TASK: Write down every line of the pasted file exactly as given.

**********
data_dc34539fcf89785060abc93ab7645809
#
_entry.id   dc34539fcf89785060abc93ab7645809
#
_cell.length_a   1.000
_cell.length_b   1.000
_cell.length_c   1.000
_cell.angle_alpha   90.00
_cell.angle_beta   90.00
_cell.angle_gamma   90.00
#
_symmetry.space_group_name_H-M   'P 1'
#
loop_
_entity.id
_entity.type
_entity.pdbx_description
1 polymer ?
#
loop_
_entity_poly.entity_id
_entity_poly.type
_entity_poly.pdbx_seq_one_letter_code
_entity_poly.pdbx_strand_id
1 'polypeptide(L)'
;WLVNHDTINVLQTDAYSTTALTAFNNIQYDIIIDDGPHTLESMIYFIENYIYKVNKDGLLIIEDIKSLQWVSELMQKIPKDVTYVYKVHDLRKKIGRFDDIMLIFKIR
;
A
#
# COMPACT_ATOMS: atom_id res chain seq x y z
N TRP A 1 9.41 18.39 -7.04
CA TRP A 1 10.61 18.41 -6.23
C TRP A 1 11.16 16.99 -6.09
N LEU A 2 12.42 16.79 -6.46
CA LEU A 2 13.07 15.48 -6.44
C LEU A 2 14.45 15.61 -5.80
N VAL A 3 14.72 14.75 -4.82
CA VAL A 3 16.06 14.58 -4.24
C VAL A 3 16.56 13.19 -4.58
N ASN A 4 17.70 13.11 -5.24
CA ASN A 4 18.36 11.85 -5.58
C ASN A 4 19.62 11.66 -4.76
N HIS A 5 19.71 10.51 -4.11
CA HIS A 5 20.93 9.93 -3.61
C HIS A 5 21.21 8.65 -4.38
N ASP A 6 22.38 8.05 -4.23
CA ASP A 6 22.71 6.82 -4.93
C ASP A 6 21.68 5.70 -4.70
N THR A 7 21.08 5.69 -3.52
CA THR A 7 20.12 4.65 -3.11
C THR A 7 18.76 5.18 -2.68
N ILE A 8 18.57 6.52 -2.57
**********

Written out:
data_dc34539fcf89785060abc93ab7645809
#
_entry.id   dc34539fcf89785060abc93ab7645809
#
_cell.length_a   1.000
_cell.length_b   1.000
_cell.length_c   1.000
_cell.angle_alpha   90.00
_cell.angle_beta   90.00
_cell.angle_gamma   90.00
#
_symmetry.space_group_name_H-M   'P 1'
#
loop_
_entity.id
_entity.type
_entity.pdbx_description
1 polymer ?
#
loop_
_entity_poly.entity_id
_entity_poly.type
_entity_poly.pdbx_seq_one_letter_code
_entity_poly.pdbx_strand_id
1 'polypeptide(L)'
;WLVNHDTINVLQTDAYSTTALTAFNNIQYDIIIDDGPHTLESMIYFIENYIYKVNKDGLLIIEDIKSLQWVSELMQKIPKDVTYVYKVHDLRKKIGRFDDIMLIFKIR
;
A
#
# COMPACT_ATOMS: atom_id res chain seq x y z
N TRP A 1 9.41 18.39 -7.04
CA TRP A 1 10.61 18.41 -6.23
C TRP A 1 11.16 16.99 -6.09
N LEU A 2 12.42 16.79 -6.46
CA LEU A 2 13.07 15.48 -6.44
C LEU A 2 14.45 15.61 -5.80
N VAL A 3 14.72 14.75 -4.82
CA VAL A 3 16.06 14.58 -4.24
C VAL A 3 16.56 13.19 -4.58
N ASN A 4 17.70 13.11 -5.24
CA ASN A 4 18.36 11.85 -5.58
C ASN A 4 19.62 11.66 -4.76
N HIS A 5 19.71 10.51 -4.11
CA HIS A 5 20.93 9.93 -3.61
C HIS A 5 21.21 8.65 -4.38
N ASP A 6 22.38 8.05 -4.23
CA ASP A 6 22.71 6.82 -4.93
C ASP A 6 21.68 5.70 -4.70
N THR A 7 21.08 5.69 -3.52
CA THR A 7 20.12 4.65 -3.11
C THR A 7 18.76 5.18 -2.68
N ILE A 8 18.57 6.52 -2.57